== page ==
In The Latest Win For Biden, The Senate Passes A $3.5 Trillion Budget Blueprint
DEBBIE ELLIOTT, HOST:
The Senate is moving ahead with one of President Biden's top economic priorities. Early this morning, it took the first step in passing a $3.5 trillion budget resolution that could lead to major reforms in social programs. The vote came just hours after the Senate passed a trillion-dollar infrastructure package with bipartisan support. This is all a win for the president who promised to invest in the nation's economy and also prove that Democrats and Republicans can still work together. So what might this mean for the president politically? NPR White House correspondent Asma Khalid, good morning.
ASMA KHALID, BYLINE: Good morning, Debbie.
ELLIOTT: So what now has to happen for these two bills?
KHALID: Well, this $3.5 trillion spending package that is chock full of Democratic priorities for things like climate change and child care is actually just starting to get worked out. So it's just really the first step. And frankly, it's not going to get any Republican votes. Democrats have been insisting that this bill, the $3.5 trillion one, along with the bipartisan infrastructure bill must be passed in tandem. The problem for Democrats is that they have such small majorities in both chambers that it could be difficult to keep all their members in line.
ELLIOTT: Now, President Biden seems confident that he is going to win passage of the two spending bills. That would come on top of the big COVID relief bill from earlier this year. Will voters take note?
KHALID: You know, perhaps. But it is not clear that voters have thus far been connecting the dots back to President Biden even if they have been personally benefiting from something he's done. Steve Schale is a Democratic strategist and leads Unite the Country. It's a pro-Biden super PAC that's been running ads trying to promote the president's accomplishments. He told me the story of a Republican woman in one of his focus groups who was saying that the expanded child tax credit had been a lifesaver. But she did not attribute that to the president. And Schale feels that Democrats are going to have their work cut out for them ahead of the midterms.
STEVE SCHALE: If there was a lesson of 2010 or 2014 - particularly 2010, which I lived through and have very real scar tissue from - is that you have to draw those lines. And it's not that voters are clueless. Voters are busy.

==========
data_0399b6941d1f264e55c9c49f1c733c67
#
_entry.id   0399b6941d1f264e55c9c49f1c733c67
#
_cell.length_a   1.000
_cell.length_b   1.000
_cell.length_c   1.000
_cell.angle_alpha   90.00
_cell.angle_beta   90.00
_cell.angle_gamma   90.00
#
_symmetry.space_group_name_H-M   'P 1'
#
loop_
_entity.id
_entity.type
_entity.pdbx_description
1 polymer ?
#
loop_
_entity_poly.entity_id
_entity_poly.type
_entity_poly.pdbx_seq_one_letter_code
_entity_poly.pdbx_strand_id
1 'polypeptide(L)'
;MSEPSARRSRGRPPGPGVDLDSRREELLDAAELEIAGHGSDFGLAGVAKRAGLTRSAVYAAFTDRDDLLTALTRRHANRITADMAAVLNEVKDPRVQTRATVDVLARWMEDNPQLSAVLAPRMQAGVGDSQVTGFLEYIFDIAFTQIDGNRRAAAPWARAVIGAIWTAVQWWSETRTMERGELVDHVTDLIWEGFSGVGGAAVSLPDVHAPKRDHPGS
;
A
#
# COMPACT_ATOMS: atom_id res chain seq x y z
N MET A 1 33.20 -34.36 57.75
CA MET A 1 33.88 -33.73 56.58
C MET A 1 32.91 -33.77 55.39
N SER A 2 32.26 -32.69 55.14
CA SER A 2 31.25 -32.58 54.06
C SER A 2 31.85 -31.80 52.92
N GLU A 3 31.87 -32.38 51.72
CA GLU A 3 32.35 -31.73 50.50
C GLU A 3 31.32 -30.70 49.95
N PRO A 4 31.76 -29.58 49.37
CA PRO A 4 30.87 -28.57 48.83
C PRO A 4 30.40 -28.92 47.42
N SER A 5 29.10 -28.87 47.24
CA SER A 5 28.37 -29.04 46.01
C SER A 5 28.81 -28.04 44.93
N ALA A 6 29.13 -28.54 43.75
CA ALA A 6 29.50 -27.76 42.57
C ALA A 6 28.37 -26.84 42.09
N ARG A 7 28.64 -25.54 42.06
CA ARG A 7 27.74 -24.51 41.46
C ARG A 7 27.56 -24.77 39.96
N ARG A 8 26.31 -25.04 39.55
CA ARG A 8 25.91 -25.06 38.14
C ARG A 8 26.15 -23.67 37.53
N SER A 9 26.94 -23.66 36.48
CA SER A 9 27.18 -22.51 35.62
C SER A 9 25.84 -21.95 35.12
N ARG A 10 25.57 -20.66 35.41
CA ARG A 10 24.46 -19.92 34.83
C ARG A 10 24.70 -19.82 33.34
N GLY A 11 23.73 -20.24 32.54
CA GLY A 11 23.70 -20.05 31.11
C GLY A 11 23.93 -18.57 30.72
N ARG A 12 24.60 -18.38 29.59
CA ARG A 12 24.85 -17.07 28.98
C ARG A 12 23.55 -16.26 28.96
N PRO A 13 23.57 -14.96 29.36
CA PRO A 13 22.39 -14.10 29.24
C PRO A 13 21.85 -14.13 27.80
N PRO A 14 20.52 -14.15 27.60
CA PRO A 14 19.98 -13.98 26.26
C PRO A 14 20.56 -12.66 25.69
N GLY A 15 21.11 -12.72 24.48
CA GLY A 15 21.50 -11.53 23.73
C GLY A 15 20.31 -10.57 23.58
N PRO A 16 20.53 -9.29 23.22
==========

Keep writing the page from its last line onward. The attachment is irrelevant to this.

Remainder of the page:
ELLIOTT: Certainly busy this year trying to survive a pandemic, right? Now that cases are skyrocketing again, does that hurt Biden's agenda?
KHALID: I took that question to the White House. And the White House told me that they have always known that everything is intrinsically tied to COVID and its unpredictability. They also insist they can walk and chew gum at the same time and say, look at infrastructure. But in terms of other issues, Democratic pollster Celinda Lake, who's advised Biden, told me that issues like crime or climate change or even voting rights have all fallen off his priorities for voters. She's noticed that when concern about COVID increases, it seems to cloud out everything else. And the president has gotten good marks to date for how he's handled the virus. The question, of course, is whether delta at all changes the dynamic. Here's Celinda Lake.
CELINDA LAKE: I think the jury is still out. People still trust him and his job performance on COVID. It's his best area. On the other hand, I think people are - what can we do about it? Is there anything that can be done about it? Is my governor at fault? Is my president doing what he should? And people are really floundering right now.
KHALID: You know, Celinda says there are aspects of the Democratic agenda that are seen as solutions to problems people have experienced during the pandemic, things like, say, expanded child care that are a part of that big spending bill Democrats want to pass in Congress. The tricky thing is Republicans are also pointing to that big spending bill and saying that it's going to drive up inflation. So really, the question comes down to, you know, connecting the dots and which party can do that more effectively.
ELLIOTT: NPR's Asma Khalid, thanks so much.
KHALID: My pleasure.
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